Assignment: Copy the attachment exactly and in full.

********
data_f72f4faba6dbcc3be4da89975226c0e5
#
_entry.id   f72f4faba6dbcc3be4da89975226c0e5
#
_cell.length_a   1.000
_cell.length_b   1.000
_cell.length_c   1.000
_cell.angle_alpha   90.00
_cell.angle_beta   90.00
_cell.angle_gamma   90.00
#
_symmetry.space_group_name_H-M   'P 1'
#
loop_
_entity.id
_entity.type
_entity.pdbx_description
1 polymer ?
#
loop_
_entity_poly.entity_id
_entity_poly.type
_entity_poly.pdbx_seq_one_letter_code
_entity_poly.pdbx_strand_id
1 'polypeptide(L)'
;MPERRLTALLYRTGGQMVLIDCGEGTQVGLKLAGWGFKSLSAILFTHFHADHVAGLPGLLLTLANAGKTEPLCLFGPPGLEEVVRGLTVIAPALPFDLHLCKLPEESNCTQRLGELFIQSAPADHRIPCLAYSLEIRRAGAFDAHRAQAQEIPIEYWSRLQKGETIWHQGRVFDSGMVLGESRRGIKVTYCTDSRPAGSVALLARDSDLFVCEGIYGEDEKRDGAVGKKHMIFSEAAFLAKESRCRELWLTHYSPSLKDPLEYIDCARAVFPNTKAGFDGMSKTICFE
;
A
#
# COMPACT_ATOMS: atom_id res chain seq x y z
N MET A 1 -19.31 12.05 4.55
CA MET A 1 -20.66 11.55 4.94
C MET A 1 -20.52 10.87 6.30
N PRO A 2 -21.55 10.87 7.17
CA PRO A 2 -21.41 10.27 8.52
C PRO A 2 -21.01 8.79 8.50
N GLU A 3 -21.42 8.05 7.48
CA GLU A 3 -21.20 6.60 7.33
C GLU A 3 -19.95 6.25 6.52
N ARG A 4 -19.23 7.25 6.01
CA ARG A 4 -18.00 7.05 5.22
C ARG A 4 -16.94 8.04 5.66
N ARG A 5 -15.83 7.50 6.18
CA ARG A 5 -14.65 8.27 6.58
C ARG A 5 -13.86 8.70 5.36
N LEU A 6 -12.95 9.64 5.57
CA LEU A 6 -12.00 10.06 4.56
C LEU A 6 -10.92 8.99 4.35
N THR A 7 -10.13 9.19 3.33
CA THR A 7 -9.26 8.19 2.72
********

data_f72f4faba6dbcc3be4da89975226c0e5
#
_entry.id   f72f4faba6dbcc3be4da89975226c0e5
#
_cell.length_a   1.000
_cell.length_b   1.000
_cell.length_c   1.000
_cell.angle_alpha   90.00
_cell.angle_beta   90.00
_cell.angle_gamma   90.00
#
_symmetry.space_group_name_H-M   'P 1'
#
loop_
_entity.id
_entity.type
_entity.pdbx_description
1 polymer ?
#
loop_
_entity_poly.entity_id
_entity_poly.type
_entity_poly.pdbx_seq_one_letter_code
_entity_poly.pdbx_strand_id
1 'polypeptide(L)'
;MPERRLTALLYRTGGQMVLIDCGEGTQVGLKLAGWGFKSLSAILFTHFHADHVAGLPGLLLTLANAGKTEPLCLFGPPGLEEVVRGLTVIAPALPFDLHLCKLPEESNCTQRLGELFIQSAPADHRIPCLAYSLEIRRAGAFDAHRAQAQEIPIEYWSRLQKGETIWHQGRVFDSGMVLGESRRGIKVTYCTDSRPAGSVALLARDSDLFVCEGIYGEDEKRDGAVGKKHMIFSEAAFLAKESRCRELWLTHYSPSLKDPLEYIDCARAVFPNTKAGFDGMSKTICFE
;
A
#
# COMPACT_ATOMS: atom_id res chain seq x y z
N MET A 1 -19.31 12.05 4.55
CA MET A 1 -20.66 11.55 4.94
C MET A 1 -20.52 10.87 6.30
N PRO A 2 -21.55 10.87 7.17
CA PRO A 2 -21.41 10.27 8.52
C PRO A 2 -21.01 8.79 8.50
N GLU A 3 -21.42 8.05 7.48
CA GLU A 3 -21.20 6.60 7.33
C GLU A 3 -19.95 6.25 6.52
N ARG A 4 -19.23 7.25 6.01
CA ARG A 4 -18.00 7.05 5.22
C ARG A 4 -16.94 8.04 5.66
N ARG A 5 -15.83 7.50 6.18
CA ARG A 5 -14.65 8.27 6.58
C ARG A 5 -13.86 8.70 5.36
N LEU A 6 -12.95 9.64 5.57
CA LEU A 6 -12.00 10.06 4.56
C LEU A 6 -10.92 8.99 4.35
N THR A 7 -10.13 9.19 3.33
CA THR A 7 -9.26 8.19 2.72